PL/SQL Cursor FOR LOOP

Summary: in this tutorial, you will learn how to use the PL/SQL cursor FOR LOOP statement to fetch and process every record from a cursor.

Introduction to PL/SQL cursor FOR LOOP statement

The cursor FOR LOOP statement is an elegant extension of the numeric FOR LOOP statement.

The numeric FOR LOOP executes the body of a loop once for every integer value in a specified range.  Similarly, the cursor FOR LOOP executes the body of the loop once for each row returned by the query associated with the cursor.

A nice feature of the cursor FOR LOOP statement is that it allows you to fetch every row from a cursor without manually managing the execution cycle i.e.,  OPEN, FETCH, and CLOSE.

The cursor FOR LOOP implicitly creates its loop index as a record variable with the row type in which the cursor returns and then opens the cursor.

In each loop iteration, the cursor FOR LOOP statement fetches a row from the result set into its loop index. If there is no row to fetch, the cursor FOR LOOP closes the cursor.

The cursor is also closed if a statement inside the loop transfers control outside the loop, e.g., EXIT and GOTO, or raises an exception.

The following illustrates the syntax of the cursor FOR LOOP statement:

FOR record IN cursor_name LOOP process_record_statements; END LOOP;
Code language: SQL (Structured Query Language) (sql)

1) record

The record is the name of the index that the cursor FOR LOOP statement declares implicitly as a %ROWTYPE record variable of the type of the cursor.

The record variable is local to the cursor FOR LOOP statement. It means that you can only reference it inside the loop, not outside. After the cursor FOR LOOP statement execution ends, the record variable becomes undefined.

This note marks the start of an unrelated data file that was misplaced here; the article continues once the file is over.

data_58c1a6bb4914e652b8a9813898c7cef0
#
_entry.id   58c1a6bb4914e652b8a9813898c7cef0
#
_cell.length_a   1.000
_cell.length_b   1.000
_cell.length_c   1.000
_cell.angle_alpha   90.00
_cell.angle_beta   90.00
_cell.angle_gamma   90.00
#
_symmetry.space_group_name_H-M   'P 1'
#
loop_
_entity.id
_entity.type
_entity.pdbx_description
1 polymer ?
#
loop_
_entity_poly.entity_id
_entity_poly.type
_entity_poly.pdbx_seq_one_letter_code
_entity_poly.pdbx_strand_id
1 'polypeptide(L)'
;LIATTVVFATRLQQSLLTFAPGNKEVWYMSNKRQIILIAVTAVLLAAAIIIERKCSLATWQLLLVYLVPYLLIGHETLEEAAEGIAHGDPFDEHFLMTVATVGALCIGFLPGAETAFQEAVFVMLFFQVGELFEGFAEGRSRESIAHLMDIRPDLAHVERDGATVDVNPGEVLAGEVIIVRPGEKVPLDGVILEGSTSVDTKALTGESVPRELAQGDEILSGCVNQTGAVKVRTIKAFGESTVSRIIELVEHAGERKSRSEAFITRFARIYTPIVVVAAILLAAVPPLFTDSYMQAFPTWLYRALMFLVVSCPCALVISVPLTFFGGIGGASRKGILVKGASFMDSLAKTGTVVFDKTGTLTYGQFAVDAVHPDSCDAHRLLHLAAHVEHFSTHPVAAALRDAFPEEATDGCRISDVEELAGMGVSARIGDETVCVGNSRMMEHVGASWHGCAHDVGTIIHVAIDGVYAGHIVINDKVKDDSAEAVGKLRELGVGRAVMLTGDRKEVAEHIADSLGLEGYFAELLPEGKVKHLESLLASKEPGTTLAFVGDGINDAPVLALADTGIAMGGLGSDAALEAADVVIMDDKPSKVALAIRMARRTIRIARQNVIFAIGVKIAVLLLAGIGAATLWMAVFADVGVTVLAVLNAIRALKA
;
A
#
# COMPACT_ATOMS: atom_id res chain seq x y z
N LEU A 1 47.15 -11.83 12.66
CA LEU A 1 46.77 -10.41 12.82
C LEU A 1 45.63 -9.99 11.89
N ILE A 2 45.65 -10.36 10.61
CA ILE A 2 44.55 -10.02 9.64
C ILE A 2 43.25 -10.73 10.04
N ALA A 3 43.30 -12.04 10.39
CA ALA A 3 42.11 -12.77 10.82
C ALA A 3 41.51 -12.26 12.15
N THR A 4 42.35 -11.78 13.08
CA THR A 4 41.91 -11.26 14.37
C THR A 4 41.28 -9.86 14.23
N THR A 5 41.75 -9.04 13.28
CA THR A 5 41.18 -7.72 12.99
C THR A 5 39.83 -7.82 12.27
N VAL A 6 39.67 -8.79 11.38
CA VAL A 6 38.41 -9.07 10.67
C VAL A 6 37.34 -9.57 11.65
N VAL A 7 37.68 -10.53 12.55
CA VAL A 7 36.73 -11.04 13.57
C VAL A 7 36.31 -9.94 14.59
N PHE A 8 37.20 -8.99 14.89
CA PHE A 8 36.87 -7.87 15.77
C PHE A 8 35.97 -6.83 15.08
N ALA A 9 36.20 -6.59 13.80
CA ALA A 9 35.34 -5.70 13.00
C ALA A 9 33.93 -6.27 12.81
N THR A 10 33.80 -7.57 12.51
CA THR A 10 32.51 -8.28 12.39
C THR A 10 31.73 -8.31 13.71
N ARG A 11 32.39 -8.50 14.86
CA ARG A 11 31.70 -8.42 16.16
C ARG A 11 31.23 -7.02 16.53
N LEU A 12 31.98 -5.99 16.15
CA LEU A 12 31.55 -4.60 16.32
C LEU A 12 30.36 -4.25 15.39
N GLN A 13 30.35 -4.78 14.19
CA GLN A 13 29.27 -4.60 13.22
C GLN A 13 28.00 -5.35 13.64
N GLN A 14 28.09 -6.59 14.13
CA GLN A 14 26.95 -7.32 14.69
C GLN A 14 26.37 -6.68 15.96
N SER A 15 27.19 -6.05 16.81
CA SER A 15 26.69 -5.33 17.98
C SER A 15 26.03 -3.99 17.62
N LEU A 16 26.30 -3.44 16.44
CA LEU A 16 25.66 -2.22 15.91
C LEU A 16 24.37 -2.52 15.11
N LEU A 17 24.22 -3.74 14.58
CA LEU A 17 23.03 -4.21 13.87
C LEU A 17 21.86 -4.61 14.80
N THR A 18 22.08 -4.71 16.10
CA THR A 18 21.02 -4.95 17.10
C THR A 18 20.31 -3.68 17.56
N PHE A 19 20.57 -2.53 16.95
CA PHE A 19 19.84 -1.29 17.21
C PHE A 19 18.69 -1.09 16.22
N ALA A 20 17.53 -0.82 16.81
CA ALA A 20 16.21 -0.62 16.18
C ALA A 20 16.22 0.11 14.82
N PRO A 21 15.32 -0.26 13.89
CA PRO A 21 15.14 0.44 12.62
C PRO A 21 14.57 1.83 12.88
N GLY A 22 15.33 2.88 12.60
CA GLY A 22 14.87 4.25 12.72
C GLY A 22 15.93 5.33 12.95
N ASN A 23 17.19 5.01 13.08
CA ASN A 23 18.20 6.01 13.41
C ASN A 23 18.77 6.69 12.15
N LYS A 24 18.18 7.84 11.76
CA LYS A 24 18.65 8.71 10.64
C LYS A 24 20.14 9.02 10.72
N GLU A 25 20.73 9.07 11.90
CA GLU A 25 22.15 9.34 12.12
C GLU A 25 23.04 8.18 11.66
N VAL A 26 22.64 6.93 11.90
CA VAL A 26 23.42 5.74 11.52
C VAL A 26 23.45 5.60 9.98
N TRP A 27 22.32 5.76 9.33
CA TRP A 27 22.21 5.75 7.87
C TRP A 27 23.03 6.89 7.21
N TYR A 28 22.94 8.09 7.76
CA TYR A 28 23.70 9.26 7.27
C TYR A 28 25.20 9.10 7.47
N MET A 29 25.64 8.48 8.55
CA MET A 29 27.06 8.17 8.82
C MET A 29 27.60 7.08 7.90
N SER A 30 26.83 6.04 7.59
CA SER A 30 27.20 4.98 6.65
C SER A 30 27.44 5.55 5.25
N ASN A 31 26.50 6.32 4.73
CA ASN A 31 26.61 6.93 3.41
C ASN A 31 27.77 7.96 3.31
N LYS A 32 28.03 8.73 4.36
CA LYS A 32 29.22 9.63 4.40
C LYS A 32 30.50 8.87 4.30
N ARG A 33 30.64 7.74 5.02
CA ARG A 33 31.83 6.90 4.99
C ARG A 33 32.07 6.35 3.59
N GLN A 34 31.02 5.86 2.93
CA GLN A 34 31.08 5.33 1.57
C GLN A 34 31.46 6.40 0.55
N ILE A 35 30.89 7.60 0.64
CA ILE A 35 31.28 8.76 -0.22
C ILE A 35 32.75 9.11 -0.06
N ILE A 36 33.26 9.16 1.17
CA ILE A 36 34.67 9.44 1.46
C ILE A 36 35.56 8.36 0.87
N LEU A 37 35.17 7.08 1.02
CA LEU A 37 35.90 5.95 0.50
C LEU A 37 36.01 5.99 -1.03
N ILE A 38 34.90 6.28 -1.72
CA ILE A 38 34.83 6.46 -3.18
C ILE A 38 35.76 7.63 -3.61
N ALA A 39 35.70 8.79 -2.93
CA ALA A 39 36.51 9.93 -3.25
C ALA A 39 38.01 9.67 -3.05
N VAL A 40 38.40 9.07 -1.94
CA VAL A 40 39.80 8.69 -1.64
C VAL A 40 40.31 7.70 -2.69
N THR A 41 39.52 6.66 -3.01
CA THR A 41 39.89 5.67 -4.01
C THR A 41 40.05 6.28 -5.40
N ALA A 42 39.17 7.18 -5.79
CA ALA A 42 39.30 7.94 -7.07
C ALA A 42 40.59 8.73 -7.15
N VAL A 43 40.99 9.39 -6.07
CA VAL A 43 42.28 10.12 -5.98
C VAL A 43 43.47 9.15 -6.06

2) cursor_name

The cursor_name is the name of an explicit cursor that is not opened when the loop starts.

Note that besides the cursor name, you can use a SELECT statement as shown below:

FOR record IN (select_statement) LOOP process_record_statements; END LOOP;
Code language: SQL (Structured Query Language) (sql)

In this case, the cursor FOR LOOP declares, opens, fetches from, and closes an implicit cursor. However, the implicit cursor is internal; therefore, you cannot reference it.

Note that Oracle Database automatically optimizes a cursor FOR LOOP to work similarly to a BULK COLLECT query. Although your code looks as if it fetched one row at a time, Oracle Database fetches multiple rows at a time and allows you to process each row individually.

PL/SQL cursor FOR LOOP examples

Let’s look at some examples of using the cursor FOR LOOP statement to see how it works.

A) PL/SQL cursor FOR LOOP example

The following example declares an explicit cursor and uses it in the cursor FOR LOOP statement.

DECLARE CURSOR c_product IS SELECT product_name, list_price FROM products ORDER BY list_price DESC; BEGIN FOR r_product IN c_product LOOP dbms_output.put_line( r_product.product_name || ': $' || r_product.list_price ); END LOOP; END;
Code language: SQL (Structured Query Language) (sql)

In this example, the SELECT statement of the cursor retrieves data from the products table. The FOR LOOP statement opened, fetched each row in the result set, displayed the product information, and closed the cursor.

B) Cursor FOR LOOP with a SELECT statement example

The following example is equivalent to the example above but uses a query in a cursor FOR LOOP statement.

BEGIN FOR r_product IN ( SELECT product_name, list_price FROM products ORDER BY list_price DESC ) LOOP dbms_output.put_line( r_product.product_name || ': $' || r_product.list_price ); END LOOP; END;
Code language: SQL (Structured Query Language) (sql)

In this tutorial, you have learned how to use the PL/SQL cursor FOR LOOP to fetch data from a cursor.

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